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The first step is to create the COG assembly language program to be loaded into our COG. For this example I used the Parallax Spin IDE to create the COG program. The COG program is created the same as any normal COG assembly object. The one difference is we will not be using any Spin language code at the start of the object. Since the Spin IDE requires at least one spin method before the DAT section containing the COG assembly language code we will include a stub function with no actual spin code. The following code snippet shows the start of the real time clock spin object source code.
_clkmode = xtal1 + pll16x
_xinfreq = 5_000_000
''does nothing but must be there for spin IDE to compile
Notice in the code snippet that the "Start" public method has no code to execute it is only there to satisfy the Parallax IDE.
For this example the source for the COG object can be found in the "Forth\Timer COG\timer.spin" file included with the MV4th demo version 0.91 and higher source files. To compile the COG object into a binary file load the "timer.spin" file in the parallax IDE and select the "Run/Compile Current/View Info" menu selection or press the F8 function key. If your object compiles correctly the IDE will display the Object Info Dialog shown below. If the hex display is not showing in the Object Info Dialog, press the "Show Hex" button.
Press the "Save Binary" button and save the file to your computer. Make sure the saved file has the ".binary" file extension. We will need this file later so remember where you put it.
In order for MV4th to start the COG, MV4th will require access to a copy of the binary image to load into the COG. The only persistent storage MV4th has access to is the EEPROM based block device. Each MV4th block device block is 1k bytes in size. For this example we will store the binary image into device block index 31. Our binary COG test program uses less then 1k of space so it will fit in a single block. If your object binary is larger then 1k bytes (256 longs) it will require 2 forth device blocks.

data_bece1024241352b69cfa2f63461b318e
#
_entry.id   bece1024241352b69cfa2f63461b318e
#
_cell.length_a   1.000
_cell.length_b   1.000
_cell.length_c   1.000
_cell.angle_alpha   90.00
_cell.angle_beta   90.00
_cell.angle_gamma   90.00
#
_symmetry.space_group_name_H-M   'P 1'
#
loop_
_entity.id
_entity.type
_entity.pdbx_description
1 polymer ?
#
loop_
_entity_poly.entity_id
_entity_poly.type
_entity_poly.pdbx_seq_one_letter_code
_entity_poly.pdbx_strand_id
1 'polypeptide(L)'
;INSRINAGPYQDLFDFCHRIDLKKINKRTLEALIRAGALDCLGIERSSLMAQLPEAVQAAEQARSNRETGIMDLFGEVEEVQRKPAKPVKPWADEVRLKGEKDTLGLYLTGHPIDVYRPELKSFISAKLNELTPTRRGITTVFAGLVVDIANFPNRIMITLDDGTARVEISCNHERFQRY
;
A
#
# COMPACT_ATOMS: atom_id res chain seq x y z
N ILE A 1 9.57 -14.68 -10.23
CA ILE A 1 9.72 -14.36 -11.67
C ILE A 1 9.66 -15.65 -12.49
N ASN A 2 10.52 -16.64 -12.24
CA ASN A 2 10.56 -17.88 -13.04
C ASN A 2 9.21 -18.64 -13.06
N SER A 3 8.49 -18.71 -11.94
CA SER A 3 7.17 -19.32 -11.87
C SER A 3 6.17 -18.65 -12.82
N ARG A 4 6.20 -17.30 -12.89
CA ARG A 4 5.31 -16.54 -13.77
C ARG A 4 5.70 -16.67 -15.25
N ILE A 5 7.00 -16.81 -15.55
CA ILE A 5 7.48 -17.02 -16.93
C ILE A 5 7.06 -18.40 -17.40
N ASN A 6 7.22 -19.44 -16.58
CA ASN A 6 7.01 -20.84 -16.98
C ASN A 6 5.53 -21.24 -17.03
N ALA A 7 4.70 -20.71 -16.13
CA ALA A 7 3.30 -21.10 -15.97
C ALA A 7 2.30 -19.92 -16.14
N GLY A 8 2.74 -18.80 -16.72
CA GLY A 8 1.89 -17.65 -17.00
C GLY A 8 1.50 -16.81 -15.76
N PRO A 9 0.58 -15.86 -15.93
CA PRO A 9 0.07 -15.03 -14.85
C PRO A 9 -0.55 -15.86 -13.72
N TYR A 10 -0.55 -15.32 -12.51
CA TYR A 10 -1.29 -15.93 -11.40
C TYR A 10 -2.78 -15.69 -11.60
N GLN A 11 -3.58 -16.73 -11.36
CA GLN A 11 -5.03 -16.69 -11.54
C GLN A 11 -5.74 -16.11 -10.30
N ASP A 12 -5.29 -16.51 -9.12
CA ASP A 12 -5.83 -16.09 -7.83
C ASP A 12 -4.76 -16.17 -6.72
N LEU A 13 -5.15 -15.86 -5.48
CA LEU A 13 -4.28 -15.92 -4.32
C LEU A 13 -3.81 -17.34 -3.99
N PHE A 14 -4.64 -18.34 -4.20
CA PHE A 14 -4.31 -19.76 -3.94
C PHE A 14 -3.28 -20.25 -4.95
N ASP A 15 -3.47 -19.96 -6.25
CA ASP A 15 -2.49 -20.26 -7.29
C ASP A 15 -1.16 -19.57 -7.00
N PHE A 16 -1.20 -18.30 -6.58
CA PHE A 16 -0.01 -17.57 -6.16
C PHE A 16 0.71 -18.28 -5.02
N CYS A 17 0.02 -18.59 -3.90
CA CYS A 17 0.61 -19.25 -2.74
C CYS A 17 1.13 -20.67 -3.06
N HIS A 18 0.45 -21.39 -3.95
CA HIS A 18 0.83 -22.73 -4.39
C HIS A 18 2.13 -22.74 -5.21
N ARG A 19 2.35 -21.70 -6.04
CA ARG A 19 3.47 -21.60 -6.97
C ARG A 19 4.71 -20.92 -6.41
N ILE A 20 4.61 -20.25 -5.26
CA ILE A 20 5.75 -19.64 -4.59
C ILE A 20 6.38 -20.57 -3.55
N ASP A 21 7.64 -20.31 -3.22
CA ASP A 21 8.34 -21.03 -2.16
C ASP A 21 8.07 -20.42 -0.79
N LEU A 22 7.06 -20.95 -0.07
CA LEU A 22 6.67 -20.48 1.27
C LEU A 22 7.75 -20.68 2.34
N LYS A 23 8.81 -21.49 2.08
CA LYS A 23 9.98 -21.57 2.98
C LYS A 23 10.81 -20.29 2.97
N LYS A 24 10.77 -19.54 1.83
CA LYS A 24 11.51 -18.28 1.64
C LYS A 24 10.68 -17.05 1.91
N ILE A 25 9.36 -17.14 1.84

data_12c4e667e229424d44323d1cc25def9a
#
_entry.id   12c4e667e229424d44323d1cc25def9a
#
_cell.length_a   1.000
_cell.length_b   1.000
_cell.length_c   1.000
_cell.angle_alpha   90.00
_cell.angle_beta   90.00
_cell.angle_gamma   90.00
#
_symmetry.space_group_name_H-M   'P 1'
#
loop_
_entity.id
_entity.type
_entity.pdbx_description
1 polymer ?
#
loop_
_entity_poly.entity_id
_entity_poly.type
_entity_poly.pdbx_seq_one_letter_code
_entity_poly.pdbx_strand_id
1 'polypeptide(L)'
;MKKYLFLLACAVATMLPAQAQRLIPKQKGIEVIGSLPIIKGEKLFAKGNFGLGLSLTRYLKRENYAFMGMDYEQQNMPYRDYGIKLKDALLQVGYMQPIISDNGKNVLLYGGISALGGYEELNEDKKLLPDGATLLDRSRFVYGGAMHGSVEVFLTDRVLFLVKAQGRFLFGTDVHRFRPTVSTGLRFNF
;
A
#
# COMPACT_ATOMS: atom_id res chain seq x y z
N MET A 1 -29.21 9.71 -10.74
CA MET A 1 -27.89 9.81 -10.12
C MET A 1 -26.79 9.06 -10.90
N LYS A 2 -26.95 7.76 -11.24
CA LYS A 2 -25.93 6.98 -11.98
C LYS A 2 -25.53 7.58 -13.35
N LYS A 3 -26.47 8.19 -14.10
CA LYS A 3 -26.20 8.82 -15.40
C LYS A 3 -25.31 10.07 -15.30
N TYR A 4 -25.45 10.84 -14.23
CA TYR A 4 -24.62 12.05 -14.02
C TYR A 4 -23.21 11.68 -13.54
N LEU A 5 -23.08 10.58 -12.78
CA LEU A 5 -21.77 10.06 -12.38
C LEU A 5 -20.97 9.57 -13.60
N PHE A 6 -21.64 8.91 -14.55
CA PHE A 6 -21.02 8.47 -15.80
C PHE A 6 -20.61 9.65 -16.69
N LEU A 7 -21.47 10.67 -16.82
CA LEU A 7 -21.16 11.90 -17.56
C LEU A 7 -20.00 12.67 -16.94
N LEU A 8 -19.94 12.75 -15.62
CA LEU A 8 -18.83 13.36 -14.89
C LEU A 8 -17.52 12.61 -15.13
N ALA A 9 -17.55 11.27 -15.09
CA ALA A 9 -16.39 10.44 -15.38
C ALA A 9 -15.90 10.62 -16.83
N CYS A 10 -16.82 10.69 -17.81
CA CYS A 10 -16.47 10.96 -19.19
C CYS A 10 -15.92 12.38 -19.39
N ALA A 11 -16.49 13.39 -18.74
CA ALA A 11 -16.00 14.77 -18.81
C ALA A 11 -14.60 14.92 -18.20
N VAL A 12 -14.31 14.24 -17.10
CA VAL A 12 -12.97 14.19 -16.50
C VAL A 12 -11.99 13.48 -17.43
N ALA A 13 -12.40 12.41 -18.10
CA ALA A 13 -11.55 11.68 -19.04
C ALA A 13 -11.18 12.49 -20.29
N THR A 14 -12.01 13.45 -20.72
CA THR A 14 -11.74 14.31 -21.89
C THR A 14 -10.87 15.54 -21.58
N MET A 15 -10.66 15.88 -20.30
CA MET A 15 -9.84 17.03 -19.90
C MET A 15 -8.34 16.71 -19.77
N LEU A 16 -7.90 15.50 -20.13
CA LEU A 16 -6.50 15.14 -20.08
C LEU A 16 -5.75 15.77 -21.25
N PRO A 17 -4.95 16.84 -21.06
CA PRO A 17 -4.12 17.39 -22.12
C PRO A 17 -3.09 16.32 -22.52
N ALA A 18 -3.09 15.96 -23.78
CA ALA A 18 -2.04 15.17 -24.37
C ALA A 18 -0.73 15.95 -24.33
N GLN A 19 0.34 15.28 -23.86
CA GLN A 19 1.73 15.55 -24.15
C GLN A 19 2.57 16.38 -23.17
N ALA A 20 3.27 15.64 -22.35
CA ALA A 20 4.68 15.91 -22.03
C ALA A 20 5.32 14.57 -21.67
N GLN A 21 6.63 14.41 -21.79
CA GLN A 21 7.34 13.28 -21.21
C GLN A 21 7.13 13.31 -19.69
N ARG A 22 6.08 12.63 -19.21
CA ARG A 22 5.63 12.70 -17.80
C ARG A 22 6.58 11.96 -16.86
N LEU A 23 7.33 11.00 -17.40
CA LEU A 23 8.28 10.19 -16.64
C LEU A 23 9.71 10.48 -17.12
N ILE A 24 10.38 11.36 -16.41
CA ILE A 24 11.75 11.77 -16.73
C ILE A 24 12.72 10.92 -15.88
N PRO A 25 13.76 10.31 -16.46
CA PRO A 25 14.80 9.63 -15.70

The ForthTerm program available in the MV4th16 dowloads will be used to upload the binary image to the forth block device. See the article Getting Started With MV4th16 for more information on using ForthTerm.
With ForthTerm connected to the MV4th system reset the propeller board and wait for the MV4th prompt to appear. In the ForthTerm program select the "Upload Block File" command under the Communications main menu. In the displayed file select dialog select the "Binary File" option in the file extension selection,then slect the "timer.binary" file we created in the first step. ForthTerm will now display a dialog that the Forth block load words are not loaded and offer to upload the code to the MV4th system, select "OK" to continue.
Once the code has been transfered to the MV4th system the ForthTerm program will display the "Transfer Blocks" dialog. Set the "First Block" setting to 31 then press the "Upload" button.
If no error is reported by the ForthTerm program you will have placed a copy of the COG binary image into block 31 of the MV4th block device.
The Forth source code for this exampleis provided in the text file "Forth\Timer COG\timer.forth". This source code has also been saved to the forth block file "Forth\Timer COG\timer.forth.blk" using the ForthTerm program. The timer Forth source code is comprised of two main parts; the first part of the code is used to set and read the real time clock, and the second part of the code is used to initialize and start the COG running the timer.
The ForthTerm program can be used to upload the block file "Forth\Timer COG\timer.forth.blk" file in the same maner we loaded the COG binary image file above. When loading this example save the block file to block index 30 on the MV4th system. After the block file has been uploaded you can run the forth real time clock COG. To run the real time clock COG type "30 LOAD" without the quotes and press enter. A prompt should indicate the COG index of the timer COG.
To set the time for the clock, type the following at the MV4th prompt; "$11223344. set-time" without the quotes and press enter. This will set the time to 11:22:33.44 (of course you would enter the correct time in 24 hour format). Do not forget the period at the end of the constant to indicate a double precision value.
To set the time to 0 used the forth word clr-timer.
To display the current time type "timer." without the quotes and press enter.